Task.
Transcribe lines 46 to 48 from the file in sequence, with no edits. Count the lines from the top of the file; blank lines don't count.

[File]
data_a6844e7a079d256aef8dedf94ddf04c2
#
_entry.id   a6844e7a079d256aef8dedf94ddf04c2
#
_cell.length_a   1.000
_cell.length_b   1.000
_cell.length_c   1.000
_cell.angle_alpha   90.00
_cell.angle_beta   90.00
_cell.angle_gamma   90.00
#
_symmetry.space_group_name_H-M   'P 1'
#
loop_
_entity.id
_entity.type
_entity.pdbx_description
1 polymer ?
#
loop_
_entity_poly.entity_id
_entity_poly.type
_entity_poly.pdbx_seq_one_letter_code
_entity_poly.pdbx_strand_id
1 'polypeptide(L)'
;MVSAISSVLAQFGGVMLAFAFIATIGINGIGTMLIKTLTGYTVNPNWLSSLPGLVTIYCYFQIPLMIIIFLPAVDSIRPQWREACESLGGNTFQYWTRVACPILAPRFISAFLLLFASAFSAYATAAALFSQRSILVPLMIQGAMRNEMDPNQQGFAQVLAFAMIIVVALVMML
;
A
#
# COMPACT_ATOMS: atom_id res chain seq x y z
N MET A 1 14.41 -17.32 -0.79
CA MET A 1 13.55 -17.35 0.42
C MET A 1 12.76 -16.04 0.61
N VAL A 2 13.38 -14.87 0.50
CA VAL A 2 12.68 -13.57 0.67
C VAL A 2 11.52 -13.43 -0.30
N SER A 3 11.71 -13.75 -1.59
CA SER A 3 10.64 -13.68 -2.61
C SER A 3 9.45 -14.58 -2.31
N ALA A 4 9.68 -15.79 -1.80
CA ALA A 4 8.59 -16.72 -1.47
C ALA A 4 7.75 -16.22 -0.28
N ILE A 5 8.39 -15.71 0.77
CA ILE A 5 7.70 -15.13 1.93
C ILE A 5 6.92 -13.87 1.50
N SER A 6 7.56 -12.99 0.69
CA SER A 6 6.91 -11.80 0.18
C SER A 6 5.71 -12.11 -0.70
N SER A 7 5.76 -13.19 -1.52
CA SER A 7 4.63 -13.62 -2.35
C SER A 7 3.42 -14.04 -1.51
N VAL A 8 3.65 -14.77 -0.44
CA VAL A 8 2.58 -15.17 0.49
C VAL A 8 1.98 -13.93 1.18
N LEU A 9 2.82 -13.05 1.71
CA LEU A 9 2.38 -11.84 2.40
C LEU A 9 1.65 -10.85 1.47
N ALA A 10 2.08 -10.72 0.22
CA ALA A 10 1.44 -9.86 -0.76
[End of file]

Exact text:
N SER A 6 7.56 -12.99 0.69
CA SER A 6 6.91 -11.80 0.18
C SER A 6 5.71 -12.11 -0.70